The area of Norwich, north of Dereham Road. I spent the first few years of my life here. Learnt to walk on these streets. Picked siblings up from first and middle schools here. Played in the park opposite the dark and dingy corner shop. Went to playgroup at the Belvedere Centre, Quest Club at the Baptist Church, played in the cemetery just up the road. I remember, aged three, visiting Dr Leg at the surgery to have various inoculations, and Mum buying me a Feast ice cream as my reward for not crying when the needle was stuck in my arm. I still recall feeling queasy with chocolate overload as we walked home, Feast only half eaten, but forcing myself to finish that special treat through sheer bloodymindedness, so Mum couldn’t say ‘I told you it would be too much for you’ (I was me from a very early age). But for all of the early years I spent in this area, I never knew of the secrets in the streets.
I’m not going to go into the stories, not really. I’m sure to get facts wrong for one thing, and if you really want to know more about Norwich during the Second World War, then you’ll find nothing better than NickStone’s writing. What I can tell you about is how a tip off led to a discovery of something that’s both pitiful and humbling.
This part of Norwich has been the less affluent side for a while. Small, cramped streets, filled with Victorian terraces, the occasional odd gap, or 60s ugly modern housing, like a gold tooth in an otherwise straightforward smile. There are reasons for that. Anglian Water have their headquarters here, on the appropriately named Waterworks Road. And just opposite is this.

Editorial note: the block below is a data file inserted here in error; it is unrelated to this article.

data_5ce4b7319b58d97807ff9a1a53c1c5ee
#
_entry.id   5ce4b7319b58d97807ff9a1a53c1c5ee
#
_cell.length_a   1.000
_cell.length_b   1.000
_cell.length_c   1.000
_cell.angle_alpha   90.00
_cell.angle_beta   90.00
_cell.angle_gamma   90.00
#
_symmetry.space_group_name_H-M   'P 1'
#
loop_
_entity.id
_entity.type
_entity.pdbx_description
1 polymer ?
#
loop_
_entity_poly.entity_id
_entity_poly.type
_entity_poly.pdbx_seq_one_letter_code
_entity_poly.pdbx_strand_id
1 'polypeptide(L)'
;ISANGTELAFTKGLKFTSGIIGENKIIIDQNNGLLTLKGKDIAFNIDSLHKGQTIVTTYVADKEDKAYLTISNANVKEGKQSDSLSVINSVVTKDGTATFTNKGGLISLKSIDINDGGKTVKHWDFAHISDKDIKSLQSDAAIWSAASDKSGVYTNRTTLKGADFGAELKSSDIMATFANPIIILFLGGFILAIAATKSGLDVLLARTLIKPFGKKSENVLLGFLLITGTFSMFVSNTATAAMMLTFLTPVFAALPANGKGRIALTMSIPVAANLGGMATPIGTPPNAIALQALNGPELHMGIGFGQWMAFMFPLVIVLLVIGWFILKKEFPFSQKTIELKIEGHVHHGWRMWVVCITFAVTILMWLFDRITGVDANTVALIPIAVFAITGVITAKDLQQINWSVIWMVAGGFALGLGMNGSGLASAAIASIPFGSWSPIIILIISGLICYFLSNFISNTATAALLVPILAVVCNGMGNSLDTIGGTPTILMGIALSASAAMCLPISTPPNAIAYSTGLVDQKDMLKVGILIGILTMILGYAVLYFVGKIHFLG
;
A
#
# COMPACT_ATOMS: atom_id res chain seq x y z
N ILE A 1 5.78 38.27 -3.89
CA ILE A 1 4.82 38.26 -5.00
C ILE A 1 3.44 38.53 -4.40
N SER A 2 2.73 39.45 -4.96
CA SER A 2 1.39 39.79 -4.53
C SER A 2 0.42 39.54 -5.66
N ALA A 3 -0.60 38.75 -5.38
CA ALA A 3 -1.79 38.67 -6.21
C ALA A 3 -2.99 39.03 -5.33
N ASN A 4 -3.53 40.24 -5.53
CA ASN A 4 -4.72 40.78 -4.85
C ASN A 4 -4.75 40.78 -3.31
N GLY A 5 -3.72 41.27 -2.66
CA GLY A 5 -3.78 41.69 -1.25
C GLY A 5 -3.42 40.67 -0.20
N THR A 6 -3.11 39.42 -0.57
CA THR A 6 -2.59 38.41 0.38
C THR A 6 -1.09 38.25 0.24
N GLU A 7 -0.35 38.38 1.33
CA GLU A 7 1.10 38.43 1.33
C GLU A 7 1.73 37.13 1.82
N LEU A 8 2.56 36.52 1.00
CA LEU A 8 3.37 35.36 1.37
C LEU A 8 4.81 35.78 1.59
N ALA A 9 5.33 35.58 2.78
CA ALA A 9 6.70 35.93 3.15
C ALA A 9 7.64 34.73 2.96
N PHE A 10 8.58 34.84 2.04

St Bartholomew. Taken out by the Luftwaffe in 1943, it had stood for centuries, offering solace, comfort, a place for celebration and contemplation, a place for a community to gather. And then gone. Almost. All the prayers and sermons, all the hopes and admonishments, all the teachings and thought, wiped out, erased, vanished. Almost.
The congregation moved on, Norwich City Council finally pulled down the walls that had survived after ten years. But the tower, considered to be of historical importance, was left. Windows blocked up, the bell tower still stands, alone, a few remaining memorials left as a reminder of those considered important enough to have their existence recorded. Nothing for those like you and I, who walked these streets, grew up, lived, died…
One wonders how the old congregation felt, in those years after the war, when what had been their church was left to moulder, left to decay, a jarring every day reminder of the brutality and pointlessness of war. The arbitrary nature that saw some houses destroyed, some people killed, some places of peace and community obliterated. I can only think of it as something that must have been a painful reminder of terror and loss. Not a place to think of as happy. But there is a little something. A small park, where children play now, ancient and modern side by side. A reminder of all the history that Norwich holds, packed so tightly together. Cheek by jowl, there’s a single tooth left in the mouth that was once where a community came together to give voice to their faith.
War is unkind to churches named after St Bartholomew, it seems. But that’s another story.